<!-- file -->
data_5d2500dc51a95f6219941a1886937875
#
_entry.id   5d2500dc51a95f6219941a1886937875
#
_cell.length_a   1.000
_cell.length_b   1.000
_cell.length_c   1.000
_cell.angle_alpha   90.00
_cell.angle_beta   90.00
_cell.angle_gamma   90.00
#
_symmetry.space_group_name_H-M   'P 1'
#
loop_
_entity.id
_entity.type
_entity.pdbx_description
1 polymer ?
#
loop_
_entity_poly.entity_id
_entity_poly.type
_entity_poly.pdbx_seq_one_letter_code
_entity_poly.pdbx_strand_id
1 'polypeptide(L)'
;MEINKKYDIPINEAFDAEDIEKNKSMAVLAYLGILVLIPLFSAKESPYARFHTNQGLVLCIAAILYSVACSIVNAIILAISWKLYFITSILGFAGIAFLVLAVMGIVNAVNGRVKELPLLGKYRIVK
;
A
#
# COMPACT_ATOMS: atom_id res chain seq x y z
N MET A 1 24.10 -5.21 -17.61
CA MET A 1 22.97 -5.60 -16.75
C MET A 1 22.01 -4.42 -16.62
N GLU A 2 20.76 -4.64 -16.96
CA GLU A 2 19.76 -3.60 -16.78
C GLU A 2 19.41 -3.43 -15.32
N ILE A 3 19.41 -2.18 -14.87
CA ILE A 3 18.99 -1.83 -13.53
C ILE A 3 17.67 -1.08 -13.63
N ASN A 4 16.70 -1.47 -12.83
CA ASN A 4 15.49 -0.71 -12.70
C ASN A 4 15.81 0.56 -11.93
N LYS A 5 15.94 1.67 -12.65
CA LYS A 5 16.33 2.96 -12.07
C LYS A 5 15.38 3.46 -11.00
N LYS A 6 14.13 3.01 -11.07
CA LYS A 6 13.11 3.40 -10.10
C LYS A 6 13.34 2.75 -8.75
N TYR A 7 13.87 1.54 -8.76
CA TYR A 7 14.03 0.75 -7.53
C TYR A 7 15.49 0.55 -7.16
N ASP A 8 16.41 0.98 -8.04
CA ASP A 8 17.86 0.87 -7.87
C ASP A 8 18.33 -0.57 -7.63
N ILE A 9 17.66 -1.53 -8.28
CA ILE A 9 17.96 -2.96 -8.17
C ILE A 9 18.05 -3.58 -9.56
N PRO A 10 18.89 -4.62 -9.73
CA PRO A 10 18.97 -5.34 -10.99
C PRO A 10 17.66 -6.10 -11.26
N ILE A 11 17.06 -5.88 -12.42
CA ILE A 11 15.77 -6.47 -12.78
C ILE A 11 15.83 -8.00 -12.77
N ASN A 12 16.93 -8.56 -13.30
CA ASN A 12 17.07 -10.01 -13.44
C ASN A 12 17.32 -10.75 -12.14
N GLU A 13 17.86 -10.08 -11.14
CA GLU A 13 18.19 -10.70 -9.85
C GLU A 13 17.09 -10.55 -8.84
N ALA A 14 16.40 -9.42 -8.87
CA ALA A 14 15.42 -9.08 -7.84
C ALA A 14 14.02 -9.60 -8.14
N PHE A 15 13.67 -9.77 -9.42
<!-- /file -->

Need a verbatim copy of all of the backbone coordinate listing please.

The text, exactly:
data_5d2500dc51a95f6219941a1886937875
#
_entry.id   5d2500dc51a95f6219941a1886937875
#
_cell.length_a   1.000
_cell.length_b   1.000
_cell.length_c   1.000
_cell.angle_alpha   90.00
_cell.angle_beta   90.00
_cell.angle_gamma   90.00
#
_symmetry.space_group_name_H-M   'P 1'
#
loop_
_entity.id
_entity.type
_entity.pdbx_description
1 polymer ?
#
loop_
_entity_poly.entity_id
_entity_poly.type
_entity_poly.pdbx_seq_one_letter_code
_entity_poly.pdbx_strand_id
1 'polypeptide(L)'
;MEINKKYDIPINEAFDAEDIEKNKSMAVLAYLGILVLIPLFSAKESPYARFHTNQGLVLCIAAILYSVACSIVNAIILAISWKLYFITSILGFAGIAFLVLAVMGIVNAVNGRVKELPLLGKYRIVK
;
A
#
# COMPACT_ATOMS: atom_id res chain seq x y z
N MET A 1 24.10 -5.21 -17.61
CA MET A 1 22.97 -5.60 -16.75
C MET A 1 22.01 -4.42 -16.62
N GLU A 2 20.76 -4.64 -16.96
CA GLU A 2 19.76 -3.60 -16.78
C GLU A 2 19.41 -3.43 -15.32
N ILE A 3 19.41 -2.18 -14.87
CA ILE A 3 18.99 -1.83 -13.53
C ILE A 3 17.67 -1.08 -13.63
N ASN A 4 16.70 -1.47 -12.83
CA ASN A 4 15.49 -0.71 -12.70
C ASN A 4 15.81 0.56 -11.93
N LYS A 5 15.94 1.67 -12.65
CA LYS A 5 16.33 2.96 -12.07
C LYS A 5 15.38 3.46 -11.00
N LYS A 6 14.13 3.01 -11.07
CA LYS A 6 13.11 3.40 -10.10
C LYS A 6 13.34 2.75 -8.75
N TYR A 7 13.87 1.54 -8.76
CA TYR A 7 14.03 0.75 -7.53
C TYR A 7 15.49 0.55 -7.16
N ASP A 8 16.41 0.98 -8.04
CA ASP A 8 17.86 0.87 -7.87
C ASP A 8 18.33 -0.57 -7.63
N ILE A 9 17.66 -1.53 -8.28
CA ILE A 9 17.96 -2.96 -8.17
C ILE A 9 18.05 -3.58 -9.56
N PRO A 10 18.89 -4.62 -9.73
CA PRO A 10 18.97 -5.34 -10.99
C PRO A 10 17.66 -6.10 -11.26
N ILE A 11 17.06 -5.88 -12.42
CA ILE A 11 15.77 -6.47 -12.78
C ILE A 11 15.83 -8.00 -12.77
N ASN A 12 16.93 -8.56 -13.30
CA ASN A 12 17.07 -10.01 -13.44
C ASN A 12 17.32 -10.75 -12.14
N GLU A 13 17.86 -10.08 -11.14
CA GLU A 13 18.19 -10.70 -9.85
C GLU A 13 17.09 -10.55 -8.84
N ALA A 14 16.40 -9.42 -8.87
CA ALA A 14 15.42 -9.08 -7.84
C ALA A 14 14.02 -9.60 -8.14
N PHE A 15 13.67 -9.77 -9.42